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From: Doug Gregor (gregod_at_[hidden])
Date: 2001-04-09 21:44:46

On Monday 09 April 2001 10:06, you wrote:
> From: "Doug Gregor" <gregod_at_[hidden]>
> > I would like to solicit input from those interested in any_function,
> > especially regarding the interface & semantics. Barring major
> > omissions/oversights/etc, I'll be requesting a formal review within a few
> > days.
> Interface:
> * I propose to rename any_function to just 'boost::function'. :-)

Sounds good to me.

> * The numbered variants (function0, function1, etc) are quite handy for
> defining interfaces, since if you maintain a library that defines
> void f(boost::function<X, Y> const & g);
> and you compile against, say, boost 1.23.0 (where boost::function has 7
> template parameters) but your users compile against boost 1.23.2, where
> boost::function has 10 template parameters, their program won't link. This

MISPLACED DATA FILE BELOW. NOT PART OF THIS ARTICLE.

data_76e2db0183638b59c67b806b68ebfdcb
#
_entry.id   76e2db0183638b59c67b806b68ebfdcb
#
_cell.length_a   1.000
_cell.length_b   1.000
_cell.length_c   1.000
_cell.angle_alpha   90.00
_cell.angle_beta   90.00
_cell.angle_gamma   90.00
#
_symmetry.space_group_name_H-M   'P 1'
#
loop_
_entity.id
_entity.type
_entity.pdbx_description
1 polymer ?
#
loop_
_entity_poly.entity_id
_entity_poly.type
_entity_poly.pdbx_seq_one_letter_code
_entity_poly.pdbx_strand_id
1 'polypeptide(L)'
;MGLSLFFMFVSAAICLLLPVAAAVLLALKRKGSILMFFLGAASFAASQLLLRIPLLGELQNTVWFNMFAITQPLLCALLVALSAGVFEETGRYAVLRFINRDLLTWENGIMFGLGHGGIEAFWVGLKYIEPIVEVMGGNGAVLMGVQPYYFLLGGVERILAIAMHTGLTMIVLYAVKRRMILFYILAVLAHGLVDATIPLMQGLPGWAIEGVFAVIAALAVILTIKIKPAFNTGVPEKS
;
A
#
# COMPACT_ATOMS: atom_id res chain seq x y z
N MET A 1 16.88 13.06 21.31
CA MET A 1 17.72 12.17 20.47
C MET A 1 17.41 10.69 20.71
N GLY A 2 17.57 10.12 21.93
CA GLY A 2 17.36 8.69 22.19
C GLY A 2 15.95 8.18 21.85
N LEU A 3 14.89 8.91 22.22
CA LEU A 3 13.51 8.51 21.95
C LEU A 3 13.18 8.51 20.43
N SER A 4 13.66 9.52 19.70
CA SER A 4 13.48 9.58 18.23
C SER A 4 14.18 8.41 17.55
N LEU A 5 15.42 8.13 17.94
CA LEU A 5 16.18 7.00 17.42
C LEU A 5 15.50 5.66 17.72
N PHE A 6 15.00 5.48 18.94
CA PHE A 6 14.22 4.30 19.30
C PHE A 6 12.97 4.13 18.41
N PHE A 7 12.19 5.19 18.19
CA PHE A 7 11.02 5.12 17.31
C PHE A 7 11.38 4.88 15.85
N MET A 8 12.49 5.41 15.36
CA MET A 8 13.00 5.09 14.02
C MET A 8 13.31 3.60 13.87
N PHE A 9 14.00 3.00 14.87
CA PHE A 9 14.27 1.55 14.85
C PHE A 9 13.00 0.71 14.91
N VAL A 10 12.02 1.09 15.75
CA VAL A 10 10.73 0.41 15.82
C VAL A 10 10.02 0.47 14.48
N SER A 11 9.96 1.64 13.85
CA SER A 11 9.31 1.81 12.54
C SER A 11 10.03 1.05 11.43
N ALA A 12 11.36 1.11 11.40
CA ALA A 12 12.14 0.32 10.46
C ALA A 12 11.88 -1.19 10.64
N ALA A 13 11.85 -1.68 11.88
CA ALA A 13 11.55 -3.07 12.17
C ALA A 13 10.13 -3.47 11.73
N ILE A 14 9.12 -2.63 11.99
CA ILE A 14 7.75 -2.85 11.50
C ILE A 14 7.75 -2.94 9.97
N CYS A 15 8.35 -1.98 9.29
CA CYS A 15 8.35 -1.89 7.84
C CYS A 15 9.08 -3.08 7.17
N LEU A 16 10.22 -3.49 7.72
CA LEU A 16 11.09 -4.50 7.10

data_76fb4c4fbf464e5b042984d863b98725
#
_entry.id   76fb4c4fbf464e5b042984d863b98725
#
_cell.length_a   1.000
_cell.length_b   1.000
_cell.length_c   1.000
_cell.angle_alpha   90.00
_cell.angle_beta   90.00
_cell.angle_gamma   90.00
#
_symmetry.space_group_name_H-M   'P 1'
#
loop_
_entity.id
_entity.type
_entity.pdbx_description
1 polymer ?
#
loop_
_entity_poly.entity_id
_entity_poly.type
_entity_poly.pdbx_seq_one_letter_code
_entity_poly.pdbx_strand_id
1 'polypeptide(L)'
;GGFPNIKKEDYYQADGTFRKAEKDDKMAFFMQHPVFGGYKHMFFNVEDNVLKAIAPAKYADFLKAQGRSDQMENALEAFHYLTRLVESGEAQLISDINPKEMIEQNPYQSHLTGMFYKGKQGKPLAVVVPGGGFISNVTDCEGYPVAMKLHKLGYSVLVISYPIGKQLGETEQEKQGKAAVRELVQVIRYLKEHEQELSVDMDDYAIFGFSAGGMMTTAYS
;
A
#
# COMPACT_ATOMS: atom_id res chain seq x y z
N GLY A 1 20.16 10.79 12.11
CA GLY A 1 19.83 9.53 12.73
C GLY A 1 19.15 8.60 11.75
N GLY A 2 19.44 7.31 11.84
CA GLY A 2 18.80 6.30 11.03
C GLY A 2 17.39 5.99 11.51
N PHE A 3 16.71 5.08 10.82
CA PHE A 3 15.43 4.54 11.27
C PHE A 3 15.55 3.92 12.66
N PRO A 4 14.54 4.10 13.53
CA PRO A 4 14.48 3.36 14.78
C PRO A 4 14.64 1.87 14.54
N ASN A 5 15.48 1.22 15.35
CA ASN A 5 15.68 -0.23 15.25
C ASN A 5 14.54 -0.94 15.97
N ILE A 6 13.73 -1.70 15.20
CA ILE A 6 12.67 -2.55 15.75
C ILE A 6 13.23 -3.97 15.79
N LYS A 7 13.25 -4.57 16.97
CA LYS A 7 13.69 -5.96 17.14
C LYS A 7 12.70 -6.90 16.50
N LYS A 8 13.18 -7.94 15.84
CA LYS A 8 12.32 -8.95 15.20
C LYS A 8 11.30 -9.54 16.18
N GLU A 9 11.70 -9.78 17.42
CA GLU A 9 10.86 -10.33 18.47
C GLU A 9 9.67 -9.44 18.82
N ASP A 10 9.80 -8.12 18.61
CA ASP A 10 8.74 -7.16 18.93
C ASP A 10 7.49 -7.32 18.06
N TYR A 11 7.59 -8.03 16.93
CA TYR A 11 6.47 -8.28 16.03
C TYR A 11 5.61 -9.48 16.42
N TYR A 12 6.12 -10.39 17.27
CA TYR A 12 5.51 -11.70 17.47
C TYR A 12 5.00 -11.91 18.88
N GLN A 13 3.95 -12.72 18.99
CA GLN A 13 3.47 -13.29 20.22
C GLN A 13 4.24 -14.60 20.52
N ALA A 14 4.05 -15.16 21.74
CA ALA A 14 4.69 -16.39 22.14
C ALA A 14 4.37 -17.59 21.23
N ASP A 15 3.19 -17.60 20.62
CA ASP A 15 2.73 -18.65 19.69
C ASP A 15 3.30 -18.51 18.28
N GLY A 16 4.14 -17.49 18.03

> can be solved by defining boost::function0, boost::function1, and so on, so
> the library function would be
> void f(boost::function1<X, Y> const & g);
> and boost::function<R, A1, ..., AN> would be an alias for
> boost::functionN<...> (no template typedefs, but a public inheritance would
> probably suffice.)

This makes sense... I'd been considering something similar to this, but for
an entirely different reason. The use of an arbitrary number of parameters
makes it unwieldy to use a trait/policy class. Either you are stuck with
filling in extra arguments:

function<int, float, int, unused, unused, unused, my_traits> foo;

or moving the trait class to the front (which doesn't allow for any
defaults). Instead, a sort of generative interface could be used. For
instance, the defaults would be the same as it is used now:

function<int, float, int> foo;

Additionally, named parameters would be used to specify policies and/or
traits, i.e.,

function<int, float, int>::allocator<my_allocator> foo;
function<int, int, std::string>::ref_counted bar;


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